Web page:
If there's one thing that rivals a Parisian's obsession with food, it's art. This passion for art, and culture in general, is reflected in the vast number of museums in Paris. According to the municipality there are well over 100 of them, one of the highest concentrations in the world.
Fans of Impressionism are no doubt familiar with the Monet collections at Musée de l'Orangerie or the Musée Marmottan Monet; likewise, enthusiasts of Asian art will have almost certainly heard of the Musée du Quai Branly – Paris' standout collection of non-Western art – and the Musée Guimet des Arts Asiatiques. And sculpture lovers know the Musée Rodin. But hidden in the shadows cast by these big-hitting cultural institutions are some surprising finds.
The Cité de l'Architecture et du Patrimoine, for instance, which is located in the eastern wing of the Palais Chaillot, across the Seine from the Eiffel Tower. The burgundy walls and sky-lit galleries here showcase 350 plaster casts taken from the country's greatest monuments, a collection whose seeds were sown following the desecration of many buildings during the French Revolution. Some of the original details from which the casts were made, such as sculptures from the Reims Cathedral, were later destroyed in the wars that followed.
Another under-the-radar museum is the Musée Maillol, which recently reopened inside the 18th-century Hôtel Bouchardon after major renovations. On display is the private collection of Odessa-born Dina Vierny (1919–2009), the principal model for 10 years from the age of 15 of renowned French artist Aristide Maillol (1861–1944). Along with Maillol's creations such as the sublimely balanced sculpture Monument to Debussy (1930) and quartet of bronze figures The Seasons (1910–1911), there are works by masters including Matisse, Gauguin, Kandinsky, Cézanne and Picasso.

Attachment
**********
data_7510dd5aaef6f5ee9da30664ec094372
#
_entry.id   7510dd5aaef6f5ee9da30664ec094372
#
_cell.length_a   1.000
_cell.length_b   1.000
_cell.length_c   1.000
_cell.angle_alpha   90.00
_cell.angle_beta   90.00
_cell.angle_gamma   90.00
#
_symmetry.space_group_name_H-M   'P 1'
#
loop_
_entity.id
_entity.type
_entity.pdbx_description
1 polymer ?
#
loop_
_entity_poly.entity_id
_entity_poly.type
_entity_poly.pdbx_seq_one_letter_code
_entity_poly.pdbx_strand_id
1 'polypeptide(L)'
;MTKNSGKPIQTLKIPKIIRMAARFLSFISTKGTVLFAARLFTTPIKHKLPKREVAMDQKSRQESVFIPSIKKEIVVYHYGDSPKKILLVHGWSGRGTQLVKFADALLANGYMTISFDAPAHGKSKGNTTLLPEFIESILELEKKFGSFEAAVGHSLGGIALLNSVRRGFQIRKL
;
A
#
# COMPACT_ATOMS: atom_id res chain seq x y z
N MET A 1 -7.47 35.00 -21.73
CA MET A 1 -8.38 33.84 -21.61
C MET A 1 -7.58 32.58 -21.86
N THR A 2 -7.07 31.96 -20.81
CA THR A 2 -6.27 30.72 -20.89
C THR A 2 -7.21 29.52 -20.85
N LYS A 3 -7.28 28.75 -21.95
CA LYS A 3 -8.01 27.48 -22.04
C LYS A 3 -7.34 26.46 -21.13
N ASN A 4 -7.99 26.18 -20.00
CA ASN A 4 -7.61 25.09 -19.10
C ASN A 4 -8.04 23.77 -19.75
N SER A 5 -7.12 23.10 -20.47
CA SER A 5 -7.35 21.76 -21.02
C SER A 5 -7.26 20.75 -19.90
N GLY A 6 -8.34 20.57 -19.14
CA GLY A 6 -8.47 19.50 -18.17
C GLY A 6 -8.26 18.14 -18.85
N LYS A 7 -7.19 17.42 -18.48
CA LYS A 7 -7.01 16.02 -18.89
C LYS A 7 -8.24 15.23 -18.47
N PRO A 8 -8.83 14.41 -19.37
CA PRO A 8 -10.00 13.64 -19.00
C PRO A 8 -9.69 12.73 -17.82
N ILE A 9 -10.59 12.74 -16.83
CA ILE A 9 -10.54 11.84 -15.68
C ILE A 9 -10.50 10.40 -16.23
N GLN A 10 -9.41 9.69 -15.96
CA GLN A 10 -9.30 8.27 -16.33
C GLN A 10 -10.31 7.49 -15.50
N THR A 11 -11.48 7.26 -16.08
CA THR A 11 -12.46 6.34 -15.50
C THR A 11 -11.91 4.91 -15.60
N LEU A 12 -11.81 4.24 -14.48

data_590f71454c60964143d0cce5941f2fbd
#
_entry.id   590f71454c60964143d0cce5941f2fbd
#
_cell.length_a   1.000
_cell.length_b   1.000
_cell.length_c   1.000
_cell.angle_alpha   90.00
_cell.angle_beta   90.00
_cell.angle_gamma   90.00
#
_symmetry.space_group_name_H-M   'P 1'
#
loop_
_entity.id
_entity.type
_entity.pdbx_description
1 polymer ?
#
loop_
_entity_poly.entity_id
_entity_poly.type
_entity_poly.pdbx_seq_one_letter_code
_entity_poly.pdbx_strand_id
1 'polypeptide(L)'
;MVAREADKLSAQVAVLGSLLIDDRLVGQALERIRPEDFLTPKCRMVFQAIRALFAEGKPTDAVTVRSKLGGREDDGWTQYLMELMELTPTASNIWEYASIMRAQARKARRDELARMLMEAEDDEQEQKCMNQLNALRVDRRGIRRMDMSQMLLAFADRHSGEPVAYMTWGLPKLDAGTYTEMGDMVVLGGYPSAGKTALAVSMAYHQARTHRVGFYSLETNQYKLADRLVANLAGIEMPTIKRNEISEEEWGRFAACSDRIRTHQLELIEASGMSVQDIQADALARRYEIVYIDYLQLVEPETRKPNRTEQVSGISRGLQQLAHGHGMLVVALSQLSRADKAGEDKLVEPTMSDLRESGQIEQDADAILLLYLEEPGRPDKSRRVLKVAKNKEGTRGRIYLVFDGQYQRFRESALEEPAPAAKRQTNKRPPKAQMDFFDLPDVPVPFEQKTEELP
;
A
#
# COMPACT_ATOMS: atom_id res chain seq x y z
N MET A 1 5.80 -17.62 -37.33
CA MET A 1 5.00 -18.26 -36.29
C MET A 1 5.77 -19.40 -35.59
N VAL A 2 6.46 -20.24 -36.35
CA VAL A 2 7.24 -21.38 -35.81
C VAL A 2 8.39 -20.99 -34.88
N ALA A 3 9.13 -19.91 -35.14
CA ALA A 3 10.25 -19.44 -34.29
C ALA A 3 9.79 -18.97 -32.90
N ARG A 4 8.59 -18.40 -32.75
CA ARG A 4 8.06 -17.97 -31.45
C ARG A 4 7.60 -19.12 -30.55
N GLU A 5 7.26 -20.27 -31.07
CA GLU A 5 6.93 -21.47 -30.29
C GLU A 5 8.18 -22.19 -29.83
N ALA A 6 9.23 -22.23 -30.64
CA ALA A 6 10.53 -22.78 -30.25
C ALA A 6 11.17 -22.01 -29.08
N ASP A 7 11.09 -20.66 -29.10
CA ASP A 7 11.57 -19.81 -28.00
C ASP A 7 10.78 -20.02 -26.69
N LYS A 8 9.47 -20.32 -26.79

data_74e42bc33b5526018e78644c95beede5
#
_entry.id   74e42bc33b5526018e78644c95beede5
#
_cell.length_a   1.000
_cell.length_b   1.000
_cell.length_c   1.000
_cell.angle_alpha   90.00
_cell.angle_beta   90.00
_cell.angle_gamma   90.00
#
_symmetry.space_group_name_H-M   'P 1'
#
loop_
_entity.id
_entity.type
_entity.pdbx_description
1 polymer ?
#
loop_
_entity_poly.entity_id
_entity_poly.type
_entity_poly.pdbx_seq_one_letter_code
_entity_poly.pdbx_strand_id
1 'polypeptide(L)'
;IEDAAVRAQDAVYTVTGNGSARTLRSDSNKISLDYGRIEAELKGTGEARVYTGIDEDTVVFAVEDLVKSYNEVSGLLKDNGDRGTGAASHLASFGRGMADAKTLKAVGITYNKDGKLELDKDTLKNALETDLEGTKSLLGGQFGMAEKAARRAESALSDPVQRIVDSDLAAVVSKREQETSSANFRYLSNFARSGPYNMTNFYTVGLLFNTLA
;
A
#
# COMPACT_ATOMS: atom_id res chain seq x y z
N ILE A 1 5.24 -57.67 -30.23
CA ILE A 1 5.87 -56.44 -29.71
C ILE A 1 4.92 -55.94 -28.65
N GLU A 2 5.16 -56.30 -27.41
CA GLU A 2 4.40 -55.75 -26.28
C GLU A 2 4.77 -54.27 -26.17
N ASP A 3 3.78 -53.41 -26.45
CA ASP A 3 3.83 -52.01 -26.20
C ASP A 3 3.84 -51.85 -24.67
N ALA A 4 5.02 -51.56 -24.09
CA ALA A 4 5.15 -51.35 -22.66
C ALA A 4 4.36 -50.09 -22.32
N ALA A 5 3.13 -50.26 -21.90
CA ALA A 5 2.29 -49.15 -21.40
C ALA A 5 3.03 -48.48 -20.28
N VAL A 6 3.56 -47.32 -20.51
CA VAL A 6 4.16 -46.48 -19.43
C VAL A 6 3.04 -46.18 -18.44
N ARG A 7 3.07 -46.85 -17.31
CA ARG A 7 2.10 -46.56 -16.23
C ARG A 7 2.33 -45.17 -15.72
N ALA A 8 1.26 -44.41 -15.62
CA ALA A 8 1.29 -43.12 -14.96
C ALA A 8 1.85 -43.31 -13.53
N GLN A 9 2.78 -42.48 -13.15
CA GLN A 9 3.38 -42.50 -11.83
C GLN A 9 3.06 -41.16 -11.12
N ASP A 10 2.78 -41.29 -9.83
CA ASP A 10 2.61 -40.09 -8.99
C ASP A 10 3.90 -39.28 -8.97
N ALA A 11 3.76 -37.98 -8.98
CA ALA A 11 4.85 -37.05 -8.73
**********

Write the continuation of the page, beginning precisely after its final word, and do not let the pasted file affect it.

Although not in situ, wandering through such a magnificent collection of church portals, gargoyles, and saints and sinners from around France – which range across 1000 years of history – is an incomparable experience for anyone interested in the elemental stories that craftsmen chose to preserve in stone. Also on display here are scale models, reproduced frescoes and stained-glass windows.
Also in the Palais Chaillot, fresh from extensive renovations, is the Musée de l’Homme, which follows humankind's evolution through extraordinary artefacts including a Cro Magnon shell necklace, delicately carved mammoth tusks and reindeer jawbones, a variety of Paleolithic stone tools and a Peruvian mummy.
While the best-known museum for modern art is the Musée National d’Art Moderne – the French national museum inside the iconic Centre Pompidou – the city also has its own modern art museum, the Musée d'Art moderne de la Ville de Paris, with free admission to its permanent collections.
Of course, some of Paris' lesser-known museums hold more than just art in the abstract – set in period residences, they also offer a glimpse of Parisian lifestyles and furnishings during France's cultural and political apex. A trio of such places, all set in 19th-century hôtels particuliers (mansions), are located in the 8th arrondissement near Parc Monceau. The Musée Jacquemart-André, arguably the most impressive, displays Édouard André and Nélie Jacquemart's private collection of Italian Renaissance masterpieces.
The Musée Nissim de Camondo is housed in a mansion modelled on the Petit Trianon at Versailles and contains 18th-century furniture, tapestries and porcelain. Also nearby is the Musée Cernuschi, which holds the municipal Asian Art Museum, originally the private collection of Italian banker Henri Cernuschi. The collection is unusual in that it focuses primarily on rarely seen Chinese statuary, from early bronze pieces that date back to the 15th-century BC up through the artwork of the Tang dynasty (618-907 AD).
Groundbreaking recent openings in Paris include the street-art museum Art 42, which showcases work by artists such as Invader and Banksy. No matter how many times you've been to this city, there will always be something new to discover.
Last updated in July 2017.